HomeNewsNewsBettingHorse RacingUnited Kingdom

Ladbrokes unveiled as new main sponsor of Newbury’s Gold Cup

Bookmaker Ladbrokes has signed up as the new main sponsor of the Gold Cup annual UK horse-racing event as part of a long-term partnership with Newbury Racecourse.

Ladbrokes has agreed a five-year deal to sponsor Newbury’s two-day winter jump meeting in a deal that runs from 2017 to 2021.

The Gold Cup will serve as the highlight of the Ladbrokes-sponsored meeting, which this year takes place on December 1-2. Prize money for the 2017 Gold Cup has increased by 25 per cent to £250,000 (€290,000/$312,000), with the total prize money over the two days increasing by almost £100,000 to £700,000.

Ladbrokes will sponsor 13 of the 14 races of the two days, with the exception being the Sir Peter O’Sullevan Handicap Steeplechase, which will continue to be supported by the friends of the late commentator and journalist.

Ladbrokes replaces French cognac brand Hennessy as the Gold Cup’s main sponsor. Hennessy last month ended its long-running association with the event and Ladbrokes had been mooted as the brand’s replacement. Hennessy began its support of the Gold Cup in 1957 and served as title sponsor every year through to the 2016 event.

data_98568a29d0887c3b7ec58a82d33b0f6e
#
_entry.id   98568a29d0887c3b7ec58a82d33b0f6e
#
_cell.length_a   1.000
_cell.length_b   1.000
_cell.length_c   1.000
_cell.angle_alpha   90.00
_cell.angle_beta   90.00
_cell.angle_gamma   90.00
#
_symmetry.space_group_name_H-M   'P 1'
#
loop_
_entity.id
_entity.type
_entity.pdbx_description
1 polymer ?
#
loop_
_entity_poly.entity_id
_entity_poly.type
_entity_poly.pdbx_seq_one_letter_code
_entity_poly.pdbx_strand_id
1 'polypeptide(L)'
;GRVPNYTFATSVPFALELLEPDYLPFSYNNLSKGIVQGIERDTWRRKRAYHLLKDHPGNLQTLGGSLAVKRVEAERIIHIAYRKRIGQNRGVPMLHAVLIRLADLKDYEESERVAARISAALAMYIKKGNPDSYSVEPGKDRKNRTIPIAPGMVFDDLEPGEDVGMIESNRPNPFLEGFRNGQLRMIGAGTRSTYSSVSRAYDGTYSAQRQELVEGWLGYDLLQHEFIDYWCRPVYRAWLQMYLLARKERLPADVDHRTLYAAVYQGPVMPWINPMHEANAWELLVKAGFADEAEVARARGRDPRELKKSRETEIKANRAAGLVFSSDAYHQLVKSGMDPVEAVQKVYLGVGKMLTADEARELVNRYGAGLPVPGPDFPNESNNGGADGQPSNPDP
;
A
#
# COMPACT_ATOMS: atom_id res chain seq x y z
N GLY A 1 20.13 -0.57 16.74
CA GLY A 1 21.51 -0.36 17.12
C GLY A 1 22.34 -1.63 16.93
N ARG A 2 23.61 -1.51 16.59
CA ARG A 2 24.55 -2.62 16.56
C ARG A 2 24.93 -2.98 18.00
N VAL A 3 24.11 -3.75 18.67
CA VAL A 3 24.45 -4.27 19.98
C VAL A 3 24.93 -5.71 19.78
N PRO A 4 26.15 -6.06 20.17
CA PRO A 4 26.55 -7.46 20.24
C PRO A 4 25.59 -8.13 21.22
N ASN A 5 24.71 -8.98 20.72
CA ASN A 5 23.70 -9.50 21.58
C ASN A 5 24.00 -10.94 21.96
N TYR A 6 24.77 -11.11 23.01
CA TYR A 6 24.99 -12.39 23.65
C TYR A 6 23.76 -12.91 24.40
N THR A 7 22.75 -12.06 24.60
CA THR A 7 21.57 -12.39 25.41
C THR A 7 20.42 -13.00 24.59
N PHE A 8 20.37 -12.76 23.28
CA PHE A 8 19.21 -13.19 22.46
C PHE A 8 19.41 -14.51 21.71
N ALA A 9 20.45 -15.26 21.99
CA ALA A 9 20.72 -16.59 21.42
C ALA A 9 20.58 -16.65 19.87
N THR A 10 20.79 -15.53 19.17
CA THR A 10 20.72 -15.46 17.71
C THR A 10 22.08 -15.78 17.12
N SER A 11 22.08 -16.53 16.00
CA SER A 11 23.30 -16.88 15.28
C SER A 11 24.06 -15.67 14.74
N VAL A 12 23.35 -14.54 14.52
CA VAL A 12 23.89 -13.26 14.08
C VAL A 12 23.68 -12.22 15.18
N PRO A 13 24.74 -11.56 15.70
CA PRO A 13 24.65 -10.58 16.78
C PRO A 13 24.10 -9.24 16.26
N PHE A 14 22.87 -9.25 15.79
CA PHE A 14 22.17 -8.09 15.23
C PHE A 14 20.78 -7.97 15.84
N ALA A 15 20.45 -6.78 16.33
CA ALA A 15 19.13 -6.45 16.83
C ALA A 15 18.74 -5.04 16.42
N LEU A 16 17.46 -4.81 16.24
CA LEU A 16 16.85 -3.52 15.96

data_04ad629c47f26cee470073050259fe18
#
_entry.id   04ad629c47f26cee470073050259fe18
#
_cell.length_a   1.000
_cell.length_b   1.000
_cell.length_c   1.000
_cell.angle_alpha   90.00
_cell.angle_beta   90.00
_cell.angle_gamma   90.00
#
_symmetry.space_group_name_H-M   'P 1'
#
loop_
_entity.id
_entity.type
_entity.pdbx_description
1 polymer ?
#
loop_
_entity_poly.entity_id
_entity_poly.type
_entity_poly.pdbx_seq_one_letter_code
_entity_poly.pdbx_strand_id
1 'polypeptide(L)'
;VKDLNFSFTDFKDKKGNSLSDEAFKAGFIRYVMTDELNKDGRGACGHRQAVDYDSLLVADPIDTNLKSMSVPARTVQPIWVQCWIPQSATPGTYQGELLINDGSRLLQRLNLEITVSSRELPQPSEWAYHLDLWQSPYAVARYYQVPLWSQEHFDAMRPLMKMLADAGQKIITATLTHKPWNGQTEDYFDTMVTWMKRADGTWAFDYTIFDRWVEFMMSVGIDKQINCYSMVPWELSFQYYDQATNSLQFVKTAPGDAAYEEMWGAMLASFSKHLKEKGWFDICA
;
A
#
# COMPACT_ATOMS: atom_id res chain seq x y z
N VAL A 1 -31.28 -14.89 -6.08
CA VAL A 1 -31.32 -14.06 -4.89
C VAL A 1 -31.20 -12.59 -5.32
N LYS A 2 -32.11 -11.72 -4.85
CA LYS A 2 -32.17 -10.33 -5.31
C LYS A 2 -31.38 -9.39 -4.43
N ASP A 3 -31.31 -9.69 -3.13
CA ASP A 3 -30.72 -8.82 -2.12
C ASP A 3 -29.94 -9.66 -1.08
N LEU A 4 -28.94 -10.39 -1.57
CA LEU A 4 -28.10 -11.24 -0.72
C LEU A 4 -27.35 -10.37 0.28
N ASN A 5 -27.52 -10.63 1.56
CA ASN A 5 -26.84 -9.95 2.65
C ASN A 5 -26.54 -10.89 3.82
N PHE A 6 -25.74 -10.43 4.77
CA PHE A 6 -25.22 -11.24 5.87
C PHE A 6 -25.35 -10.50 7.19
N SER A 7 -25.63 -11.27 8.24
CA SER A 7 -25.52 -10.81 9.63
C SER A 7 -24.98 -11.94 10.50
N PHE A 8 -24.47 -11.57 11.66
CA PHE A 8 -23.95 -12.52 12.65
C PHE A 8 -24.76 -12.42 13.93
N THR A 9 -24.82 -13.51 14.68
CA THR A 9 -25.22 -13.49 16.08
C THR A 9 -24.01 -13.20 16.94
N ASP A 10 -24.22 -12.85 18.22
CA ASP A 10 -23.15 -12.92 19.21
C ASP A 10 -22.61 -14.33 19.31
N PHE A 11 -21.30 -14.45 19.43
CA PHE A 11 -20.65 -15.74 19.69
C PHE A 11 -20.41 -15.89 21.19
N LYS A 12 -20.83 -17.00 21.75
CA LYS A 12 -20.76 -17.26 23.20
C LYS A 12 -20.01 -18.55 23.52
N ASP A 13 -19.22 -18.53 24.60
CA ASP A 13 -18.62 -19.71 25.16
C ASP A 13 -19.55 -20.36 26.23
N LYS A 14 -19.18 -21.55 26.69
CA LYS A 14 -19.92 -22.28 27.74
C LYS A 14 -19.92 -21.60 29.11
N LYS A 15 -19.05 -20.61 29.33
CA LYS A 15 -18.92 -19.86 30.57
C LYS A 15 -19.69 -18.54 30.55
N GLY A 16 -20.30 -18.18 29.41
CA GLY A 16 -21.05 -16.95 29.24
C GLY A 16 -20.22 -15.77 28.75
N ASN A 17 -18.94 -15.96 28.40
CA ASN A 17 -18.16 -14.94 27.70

Ladbrokes does not fall under the British Horseracing Authority’s authorised betting partner scheme and, according to the Racing Post newspaper, has failed to reach an agreement with stakeholders over a suitable digital contribution to the levy.

However, the British government earlier this month announced that the existing betting levy will on April 1 be replaced by a new system that will require betting operators to return 10 per cent of their gross profits generated from bets placed on horse racing back to the sport. Newbury chairman Dominic Burke said the new ruling played a part in the racecourse’s decision to partner with Ladbrokes.

“The Newbury board’s decision to partner with Ladbrokes as the new sponsor for this prestigious meeting was made in light of the government’s commitment to replace the existing levy scheme from April 2017,” Burke said. “Given the government’s position, our board felt that it could agree future sponsorship arrangements with any betting operator for race meetings taking place after that April date.”